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IronKey
Secure tamper-resistant flash drive

Ironkey™ is a secure tamper-resistant USB memory stick with built-in military-grade encryption, developed in 2009 by Imation 1 in Minnesota (USA). It is currently sold by Kingston Digital under the IronKey™ brand name. IronKey drives are water-proof, tamper-proof and password protected. Any attempt to gain unauthorised access to the data will initiate a self-destruct sequence.
 
IronKey USB drives are compatible with Windows, Mac and Linux operating systems, in a variety of storage capacities. The user's data stored in the device's flash memory is protected by strong military-grade AES CBC-Mode 2 encryption, for which the user can configure the password. This password is needed to retrieve the data later.

The data is protected against password attacks. Entering the wrong password 10 consecutive times, causes the device to self-destruct. Any physical tampering with the device will trigger the internal self-destruct sequence immediately.
  
IronKey with protective cap removed

Once destroyed, the device can never be used again and there is no way to retrieve the data that was once stored on it. This makes it virtually impossible to retrieve data from an accidentally lost IronKey USB stick. Because of the strong AES encryption and the military-grade tamper-resistant featues, IronKey has been approved by many countries for storing sensitive governmental and military material, in some cases up to the level of TOP SECRET. Within NATO, IronKey is approved for NATO Restricted and is strongly promoted for storing data and running operating systems [3].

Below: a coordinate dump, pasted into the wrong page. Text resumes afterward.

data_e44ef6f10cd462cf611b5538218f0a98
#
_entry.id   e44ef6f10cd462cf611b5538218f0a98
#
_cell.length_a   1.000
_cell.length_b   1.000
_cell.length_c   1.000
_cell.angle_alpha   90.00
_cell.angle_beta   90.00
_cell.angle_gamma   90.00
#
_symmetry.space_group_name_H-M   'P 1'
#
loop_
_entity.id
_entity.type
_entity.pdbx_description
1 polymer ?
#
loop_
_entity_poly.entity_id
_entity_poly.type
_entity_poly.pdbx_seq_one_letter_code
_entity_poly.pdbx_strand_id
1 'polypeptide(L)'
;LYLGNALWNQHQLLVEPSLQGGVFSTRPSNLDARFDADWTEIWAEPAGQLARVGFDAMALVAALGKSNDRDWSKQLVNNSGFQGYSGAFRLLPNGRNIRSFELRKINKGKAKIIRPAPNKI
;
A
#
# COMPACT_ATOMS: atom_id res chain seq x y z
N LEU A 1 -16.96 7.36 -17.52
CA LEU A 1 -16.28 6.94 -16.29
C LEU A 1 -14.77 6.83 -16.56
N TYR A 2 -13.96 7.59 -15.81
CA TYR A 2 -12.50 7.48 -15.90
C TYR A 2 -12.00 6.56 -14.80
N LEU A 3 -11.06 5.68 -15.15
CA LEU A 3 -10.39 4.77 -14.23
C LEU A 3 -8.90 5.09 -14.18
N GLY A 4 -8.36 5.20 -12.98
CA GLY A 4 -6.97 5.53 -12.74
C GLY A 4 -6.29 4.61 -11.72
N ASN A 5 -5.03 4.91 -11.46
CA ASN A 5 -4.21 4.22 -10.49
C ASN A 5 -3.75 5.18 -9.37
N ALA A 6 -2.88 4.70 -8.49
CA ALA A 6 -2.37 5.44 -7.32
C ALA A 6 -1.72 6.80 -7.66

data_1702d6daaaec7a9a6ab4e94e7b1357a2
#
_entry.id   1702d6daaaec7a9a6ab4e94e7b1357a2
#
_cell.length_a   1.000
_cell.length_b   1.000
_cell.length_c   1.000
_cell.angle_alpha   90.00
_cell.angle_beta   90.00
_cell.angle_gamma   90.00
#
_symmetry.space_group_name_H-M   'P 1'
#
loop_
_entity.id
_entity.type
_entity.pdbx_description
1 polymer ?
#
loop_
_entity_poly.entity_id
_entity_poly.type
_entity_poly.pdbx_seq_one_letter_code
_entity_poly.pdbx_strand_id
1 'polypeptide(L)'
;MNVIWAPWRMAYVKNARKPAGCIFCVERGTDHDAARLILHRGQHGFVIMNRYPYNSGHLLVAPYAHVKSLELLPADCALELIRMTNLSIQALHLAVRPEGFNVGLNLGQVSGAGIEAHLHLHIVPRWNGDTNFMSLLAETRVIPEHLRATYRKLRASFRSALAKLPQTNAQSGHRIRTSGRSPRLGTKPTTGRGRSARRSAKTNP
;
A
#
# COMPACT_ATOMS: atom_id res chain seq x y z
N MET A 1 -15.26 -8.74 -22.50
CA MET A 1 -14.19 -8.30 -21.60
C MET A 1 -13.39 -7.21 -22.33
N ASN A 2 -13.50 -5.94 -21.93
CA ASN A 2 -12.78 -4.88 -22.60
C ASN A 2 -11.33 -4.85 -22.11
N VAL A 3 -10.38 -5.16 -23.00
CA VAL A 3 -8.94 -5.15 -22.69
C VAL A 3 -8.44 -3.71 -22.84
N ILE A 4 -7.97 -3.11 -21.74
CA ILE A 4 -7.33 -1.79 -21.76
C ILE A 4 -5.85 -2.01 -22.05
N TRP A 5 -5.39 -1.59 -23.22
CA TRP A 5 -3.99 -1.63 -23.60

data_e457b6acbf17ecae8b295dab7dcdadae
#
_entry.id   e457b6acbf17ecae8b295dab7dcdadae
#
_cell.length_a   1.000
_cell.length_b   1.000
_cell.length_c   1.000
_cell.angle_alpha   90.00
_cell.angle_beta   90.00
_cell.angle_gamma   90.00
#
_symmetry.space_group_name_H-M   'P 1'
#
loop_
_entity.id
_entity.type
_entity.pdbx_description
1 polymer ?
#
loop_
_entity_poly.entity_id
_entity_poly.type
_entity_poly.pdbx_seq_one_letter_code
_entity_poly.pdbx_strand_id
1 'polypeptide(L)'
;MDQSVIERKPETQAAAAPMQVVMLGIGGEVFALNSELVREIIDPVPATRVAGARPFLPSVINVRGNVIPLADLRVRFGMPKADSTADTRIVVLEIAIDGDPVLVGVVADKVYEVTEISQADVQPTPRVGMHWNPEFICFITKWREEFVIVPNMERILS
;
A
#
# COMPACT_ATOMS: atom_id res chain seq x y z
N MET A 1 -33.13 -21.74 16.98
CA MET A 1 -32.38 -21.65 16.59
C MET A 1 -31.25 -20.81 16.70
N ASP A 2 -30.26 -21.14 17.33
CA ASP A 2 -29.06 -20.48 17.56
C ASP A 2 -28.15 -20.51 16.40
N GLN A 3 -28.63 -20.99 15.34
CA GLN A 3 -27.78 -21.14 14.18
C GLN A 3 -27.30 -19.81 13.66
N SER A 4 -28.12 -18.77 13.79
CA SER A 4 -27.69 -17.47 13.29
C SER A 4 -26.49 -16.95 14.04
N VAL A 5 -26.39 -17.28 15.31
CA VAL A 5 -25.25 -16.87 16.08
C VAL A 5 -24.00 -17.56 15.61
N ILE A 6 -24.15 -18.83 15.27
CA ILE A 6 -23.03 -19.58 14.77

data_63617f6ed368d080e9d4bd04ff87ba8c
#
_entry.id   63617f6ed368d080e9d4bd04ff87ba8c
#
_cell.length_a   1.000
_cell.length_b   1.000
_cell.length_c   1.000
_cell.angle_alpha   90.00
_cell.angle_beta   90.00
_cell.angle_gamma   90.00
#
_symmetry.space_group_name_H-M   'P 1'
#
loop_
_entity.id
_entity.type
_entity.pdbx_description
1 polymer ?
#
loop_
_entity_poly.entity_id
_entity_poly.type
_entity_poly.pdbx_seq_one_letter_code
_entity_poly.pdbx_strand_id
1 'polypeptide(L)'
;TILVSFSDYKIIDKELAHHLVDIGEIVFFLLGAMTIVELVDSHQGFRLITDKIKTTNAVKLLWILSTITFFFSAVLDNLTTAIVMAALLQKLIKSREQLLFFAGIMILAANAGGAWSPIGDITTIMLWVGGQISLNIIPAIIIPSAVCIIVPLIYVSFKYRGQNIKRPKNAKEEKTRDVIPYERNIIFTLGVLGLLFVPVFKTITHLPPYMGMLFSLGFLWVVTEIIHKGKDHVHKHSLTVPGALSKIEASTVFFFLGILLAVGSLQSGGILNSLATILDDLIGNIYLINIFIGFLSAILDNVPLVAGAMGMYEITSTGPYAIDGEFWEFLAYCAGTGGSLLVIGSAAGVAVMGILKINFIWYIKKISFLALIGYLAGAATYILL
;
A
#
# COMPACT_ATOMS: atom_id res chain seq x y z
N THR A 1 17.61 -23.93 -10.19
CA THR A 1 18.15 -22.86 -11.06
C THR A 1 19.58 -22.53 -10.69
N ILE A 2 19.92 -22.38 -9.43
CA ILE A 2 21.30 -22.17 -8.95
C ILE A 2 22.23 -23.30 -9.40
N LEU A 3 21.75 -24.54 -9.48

IronKey is heavily used by governments, but it is also available to the general public, for example via auction sites like eBay. Although it is very secure, there is some level of software interaction with the computer, which means that it can only be used on supported operating systems.
 
  1. IronKey was developed by Imation (now: Glassbridge Enterprises Inc.). On 8 February 2016, the Imation's IronKey technology was acquired by Kingston Digital, the flash memory affiliate of Kingston Technology Company [1].
  2. CBC = Block Cipher Chaining.

IronK USB stick IronKey with protective cap removed IronKey ready for operation

 
Versions
  • Basic
  • Personal
  • Enterprise
History
Imation was founded in 1996, as a spin-out of the data storage division of the multinational 3M 1 conglomerate. It has its headquarters in Oakdale (Minnesota, USA). Starting with magnetic tape and then floppy discs, Imation made the move to hard disc drives, optical discs, and finally flash drives, solid state drives (SSD) and USB-based storage technology. In 2011, following a series of acquisitions of encryption technologies, Imation built the world's most secure flash drives, that were sold under the IronKey brand. It was the first USB stick to be approved for TOP SECRET data.